Original Research

An audiological profile of a cohort of school-aged children with HIV and AIDS attending an antiretroviral clinic in South Africa

Vuyelwa Z. Peter, Jessica Paken, Lavanithum Joseph
South African Journal of Communication Disorders | Vol 67, No 1 | a651 | DOI: https://doi.org/10.4102/sajcd.v67i1.651 | © 2020 Vuyelwa Zandile Peter, Jessica Paken, Lavanithum Joseph | This work is licensed under CC Attribution 4.0
Submitted: 26 July 2019 | Published: 20 April 2020

About the author(s)

Vuyelwa Z. Peter, Discipline of Audiology, School of Health Sciences, College of Health Sciences, University of KwaZulu-Natal, Durban, South Africa
Jessica Paken, Discipline of Audiology, School of Health Sciences, College of Health Sciences, University of KwaZulu-Natal, Durban, South Africa
Lavanithum Joseph, Discipline of Audiology, School of Health Sciences, College of Health Sciences, University of KwaZulu-Natal, Durban, South Africa


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Abstract

Background: Recent estimates reveal that there are approximately 280 000 children between the ages of birth and 14 years who are living with the human immunodeficiency virus (HIV) and acquired immunodeficiency syndrome (AIDS) in South Africa. These children are living with a compromised immune system, are vulnerable to opportunistic infections and subsequent hearing loss. However, there is limited research on the nature and extent of this sensory impairment amongst school-aged children.

Objective: This study aimed to determine an audiological profile of a cohort of school-aged children attending an antiretroviral (ARV) clinic, describing the occurrence of hearing loss and nature in terms of degree, type, configuration and symmetry.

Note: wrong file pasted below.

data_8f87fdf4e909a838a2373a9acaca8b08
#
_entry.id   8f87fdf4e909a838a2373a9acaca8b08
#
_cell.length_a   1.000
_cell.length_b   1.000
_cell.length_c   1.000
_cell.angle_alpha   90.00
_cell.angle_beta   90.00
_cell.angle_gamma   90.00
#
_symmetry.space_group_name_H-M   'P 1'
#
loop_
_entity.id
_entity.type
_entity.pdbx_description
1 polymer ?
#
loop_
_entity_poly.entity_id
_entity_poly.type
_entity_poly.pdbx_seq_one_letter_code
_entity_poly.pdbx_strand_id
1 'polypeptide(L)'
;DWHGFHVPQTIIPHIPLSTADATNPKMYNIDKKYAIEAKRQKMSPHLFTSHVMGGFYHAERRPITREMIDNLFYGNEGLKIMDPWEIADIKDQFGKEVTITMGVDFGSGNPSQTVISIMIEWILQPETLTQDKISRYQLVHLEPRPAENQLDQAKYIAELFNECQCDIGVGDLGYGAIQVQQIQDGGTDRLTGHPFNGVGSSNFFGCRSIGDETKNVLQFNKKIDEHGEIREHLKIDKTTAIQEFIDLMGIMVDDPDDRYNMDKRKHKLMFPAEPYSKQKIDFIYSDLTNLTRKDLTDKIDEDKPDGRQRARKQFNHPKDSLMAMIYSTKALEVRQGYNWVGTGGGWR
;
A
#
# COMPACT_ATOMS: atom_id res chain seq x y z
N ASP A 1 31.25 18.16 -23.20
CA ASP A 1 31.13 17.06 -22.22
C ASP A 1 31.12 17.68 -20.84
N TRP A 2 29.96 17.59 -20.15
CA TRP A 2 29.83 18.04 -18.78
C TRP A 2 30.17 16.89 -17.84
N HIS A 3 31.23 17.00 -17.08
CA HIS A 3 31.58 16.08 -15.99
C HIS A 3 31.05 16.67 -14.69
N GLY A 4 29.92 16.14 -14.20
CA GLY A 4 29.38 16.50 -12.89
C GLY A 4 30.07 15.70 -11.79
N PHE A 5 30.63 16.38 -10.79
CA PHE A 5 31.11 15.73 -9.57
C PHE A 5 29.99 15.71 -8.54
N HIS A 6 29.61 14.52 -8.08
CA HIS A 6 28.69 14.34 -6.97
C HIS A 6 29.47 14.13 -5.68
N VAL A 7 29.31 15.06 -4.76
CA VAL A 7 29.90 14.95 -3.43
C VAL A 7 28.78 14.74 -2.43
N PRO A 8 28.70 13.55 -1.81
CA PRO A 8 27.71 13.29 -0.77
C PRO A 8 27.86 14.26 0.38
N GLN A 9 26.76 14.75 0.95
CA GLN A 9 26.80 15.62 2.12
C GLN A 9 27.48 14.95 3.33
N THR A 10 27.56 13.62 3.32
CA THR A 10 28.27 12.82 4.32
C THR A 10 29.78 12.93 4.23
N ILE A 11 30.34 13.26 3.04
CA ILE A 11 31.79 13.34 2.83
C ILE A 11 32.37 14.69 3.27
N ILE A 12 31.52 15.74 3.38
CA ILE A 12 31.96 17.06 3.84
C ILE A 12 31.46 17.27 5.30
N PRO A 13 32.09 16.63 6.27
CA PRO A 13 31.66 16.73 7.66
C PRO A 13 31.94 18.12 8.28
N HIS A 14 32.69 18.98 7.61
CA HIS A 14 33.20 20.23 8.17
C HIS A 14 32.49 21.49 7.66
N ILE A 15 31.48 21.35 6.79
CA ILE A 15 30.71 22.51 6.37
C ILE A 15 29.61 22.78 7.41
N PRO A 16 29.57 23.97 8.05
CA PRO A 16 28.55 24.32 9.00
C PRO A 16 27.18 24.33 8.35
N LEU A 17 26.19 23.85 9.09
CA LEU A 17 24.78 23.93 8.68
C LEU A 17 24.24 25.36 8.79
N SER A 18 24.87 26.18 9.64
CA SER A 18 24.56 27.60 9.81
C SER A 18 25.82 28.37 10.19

Methods: A non-experimental descriptive exploratory study was conducted, where 30 children aged between 6 and 12 years underwent diagnostic audiological assessments. Audiological procedures included case history, medical record review, otoscopic examination, immittance audiometry, pure-tone audiometry, speech audiometry, distortion product otoacoustic emissions (DPOAEs) and neurological auditory brainstem response (ABR) testing. The results were analysed descriptively using SPSS version 22 software.

Results: The results indicated abnormal otoscopic findings in half the participants, and consequently type C tympanograms were the most common. Of the 28 participants who could be assessed with pure-tone audiometry, 15 (54%) showed a hearing loss. A bilateral rising mild, conductive hearing loss was predominant. Thirteen (43%) of the participants could not be tested using DPOAE because of outer and middle-ear pathology. Neurological ABR testing revealed an abnormality in 18 (60%) of the participants suggesting the sensitivity of the ABR to detect subtle neurological changes.

Conclusion: Half the children in this study showed hearing loss, which has serious implications for the holistic management of the children within the health and educational contexts. Therefore, there is a need for audiological monitoring of children with HIV and AIDS.


Keywords

audiological profile; HIV; AIDS; hearing loss; school children.

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